a central keep enclosing a large court-yard, and surrounded by an area defended by curtain-walls fortified at various distances, like those of the Tower of London, by square and circular towers, and entered only from a barbican or gateway on the west, which was defended by a drawbridge and all the stern appliances of that iron age. Each tower of the central keep seems to have had a distinct appropriation, and the whole of this Edwardian castle formed a fortress in which the lord might have held his own even if the outer towers should have fallen into the power of besiegers. The gate-tower and its barbican (by which entrance is given from the town) retain enough of their original character to form a very bold and striking feature. An outer gateway opens into a narrow passage






between two lofty walls, which was further defended by a portcullis and double gates. Within the ward or bailey to which the tower at the end of this passage gives access, some buildings stood which were removed in the latter half of the last century, so that a clear area extends round the central keep to the curtain-walls. This line of circumvallation resembles an isosceles triangle, the curtain-wall, in the centre of which the gatetower rises, forming a base 416 feet in length, the walls on either side sweeping for the length of 680 feet to “the Record Tower,” which forms what be called the

apex of the triangle at the eastern end. The area within the walls is divided into two wards by “the Middle-gate Tower," which connects the keep with the curtain-wall on the south side of the castle. The north side of the keep, from which there is a declivity towards the river, does not appear to have ever been encircled by the curtain-wall; and at the present day there is a modern embattled platform or terrace on that side, which commands an enchanting view over the park.

The seven round towers and original square Norman tower which were grouped together in the Edwardian keep, formed a polygon around an inner court, which is entered, as the inner court was in the days of Edward III., under the square Norman tower, and it is the inner face of this archway that is enriched with the noble Norman mouldings already referred to. A moat surrounded the keep; over it was of course a drawbridge, and on either side of the square tower half-octagon towers were added by the second lord of the Percy line, when he executed the rest of the works of the Edwardian period. Below the porter's lodge in this tower is a deep dungeon-prison, with dome-shaped roof, into whose dreaded gloom prisoners were lowered through the floor—a grim feature which suggestively contrasts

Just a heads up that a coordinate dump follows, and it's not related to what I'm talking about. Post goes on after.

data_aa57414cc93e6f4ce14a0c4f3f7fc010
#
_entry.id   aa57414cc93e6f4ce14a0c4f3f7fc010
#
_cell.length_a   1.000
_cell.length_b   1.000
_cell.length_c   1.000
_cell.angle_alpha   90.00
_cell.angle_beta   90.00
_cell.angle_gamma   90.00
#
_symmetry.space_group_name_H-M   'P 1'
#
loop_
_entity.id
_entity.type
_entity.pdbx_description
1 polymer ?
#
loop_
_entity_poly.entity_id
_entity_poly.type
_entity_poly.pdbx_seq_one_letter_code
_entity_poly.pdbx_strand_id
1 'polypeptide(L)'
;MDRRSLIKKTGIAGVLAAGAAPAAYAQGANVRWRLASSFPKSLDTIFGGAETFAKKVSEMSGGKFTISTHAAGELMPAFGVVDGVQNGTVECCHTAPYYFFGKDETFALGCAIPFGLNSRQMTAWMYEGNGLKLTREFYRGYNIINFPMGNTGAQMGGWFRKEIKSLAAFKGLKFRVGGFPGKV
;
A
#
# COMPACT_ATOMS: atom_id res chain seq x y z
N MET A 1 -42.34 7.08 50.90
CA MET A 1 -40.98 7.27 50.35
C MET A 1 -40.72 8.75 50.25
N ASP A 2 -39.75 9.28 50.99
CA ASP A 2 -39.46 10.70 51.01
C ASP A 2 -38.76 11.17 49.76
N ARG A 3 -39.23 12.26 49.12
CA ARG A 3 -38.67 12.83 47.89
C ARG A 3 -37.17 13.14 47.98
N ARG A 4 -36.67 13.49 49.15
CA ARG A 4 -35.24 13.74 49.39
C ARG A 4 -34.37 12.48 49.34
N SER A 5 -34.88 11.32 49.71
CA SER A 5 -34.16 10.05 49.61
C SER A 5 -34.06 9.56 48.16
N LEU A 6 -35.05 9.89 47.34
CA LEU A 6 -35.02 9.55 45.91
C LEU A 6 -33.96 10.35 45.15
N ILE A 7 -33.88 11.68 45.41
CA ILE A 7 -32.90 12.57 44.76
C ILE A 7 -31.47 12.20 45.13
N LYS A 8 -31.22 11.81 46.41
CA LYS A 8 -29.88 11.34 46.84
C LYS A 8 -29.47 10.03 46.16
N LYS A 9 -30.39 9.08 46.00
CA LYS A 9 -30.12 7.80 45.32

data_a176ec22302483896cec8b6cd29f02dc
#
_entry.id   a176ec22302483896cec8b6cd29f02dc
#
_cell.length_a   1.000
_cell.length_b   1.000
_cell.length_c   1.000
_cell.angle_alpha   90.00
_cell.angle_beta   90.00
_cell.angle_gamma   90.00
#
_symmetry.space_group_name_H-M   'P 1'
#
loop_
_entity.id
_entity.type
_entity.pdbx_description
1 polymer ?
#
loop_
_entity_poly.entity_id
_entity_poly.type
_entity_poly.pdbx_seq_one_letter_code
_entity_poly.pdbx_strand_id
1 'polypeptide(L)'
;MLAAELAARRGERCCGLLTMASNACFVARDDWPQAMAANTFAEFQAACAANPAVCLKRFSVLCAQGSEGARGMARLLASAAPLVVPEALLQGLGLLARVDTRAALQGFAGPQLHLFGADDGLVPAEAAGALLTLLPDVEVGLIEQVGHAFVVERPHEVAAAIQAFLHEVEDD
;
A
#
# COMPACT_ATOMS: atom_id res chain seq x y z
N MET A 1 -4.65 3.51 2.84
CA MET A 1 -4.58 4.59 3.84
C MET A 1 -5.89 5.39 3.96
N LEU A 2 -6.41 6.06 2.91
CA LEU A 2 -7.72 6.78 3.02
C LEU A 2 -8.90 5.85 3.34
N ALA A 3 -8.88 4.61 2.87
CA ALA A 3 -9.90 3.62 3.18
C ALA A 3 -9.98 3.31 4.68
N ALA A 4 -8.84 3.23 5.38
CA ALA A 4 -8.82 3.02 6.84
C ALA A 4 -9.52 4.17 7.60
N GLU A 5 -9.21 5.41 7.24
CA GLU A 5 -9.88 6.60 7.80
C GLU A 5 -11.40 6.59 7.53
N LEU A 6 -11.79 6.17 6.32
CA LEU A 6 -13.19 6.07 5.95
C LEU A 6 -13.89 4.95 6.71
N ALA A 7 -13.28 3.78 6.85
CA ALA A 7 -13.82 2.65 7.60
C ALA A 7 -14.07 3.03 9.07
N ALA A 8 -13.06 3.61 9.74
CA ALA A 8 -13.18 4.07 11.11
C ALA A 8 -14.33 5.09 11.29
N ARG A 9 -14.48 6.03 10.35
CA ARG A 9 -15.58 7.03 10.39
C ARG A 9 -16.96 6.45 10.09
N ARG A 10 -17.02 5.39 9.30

the antique age of bow and spear

And feudal rapine clothed in iron mail, with our peaceful days, when none but friends can approach the noble lord of Alnwick Castle. Within the inner court is a draw-well in the thickness of the wall, the face of which, with its three pointed arches, still forms a picturesque feature. Several of the corner towers at the angles and on the curtain-walls form noble and commanding objects, and, with the ramparts and parapets that connect them, retain much of the mediæval character of which the keep itself has been deprived by the alterations made in the latter half of last century; and much of the curtain-wall is, moreover, of Norman work, consisting of parallel courses of small square stones. In some of these towers, warders, armourers, and other retainers of the castle anciently dwelt; others were used for stables and by domestics; while towers of the central keep were distinctly appropriated to the family, their guests, and chief officers. The wellknown Northumberland Household Book, which in the reign of Henry the Seventh was ordained by Henry Algernon Percy, fifth Earl of Northumberland, for his Yorkshire castles, helps one to form an idea of the regulated splendour of the establishment which the lords of Alnwick here maintained when the castle was in its pride, which, however, it had ceased to be before the time of Henry VII.

Such was Alnwick Castle as completed shortly before the glorious age of William of Wykeham, by the second Henry de Percy of Alnwick, Earl of Northumberland, who is supposed to have added the stone figures which stood upon the battlements, and looked as if some former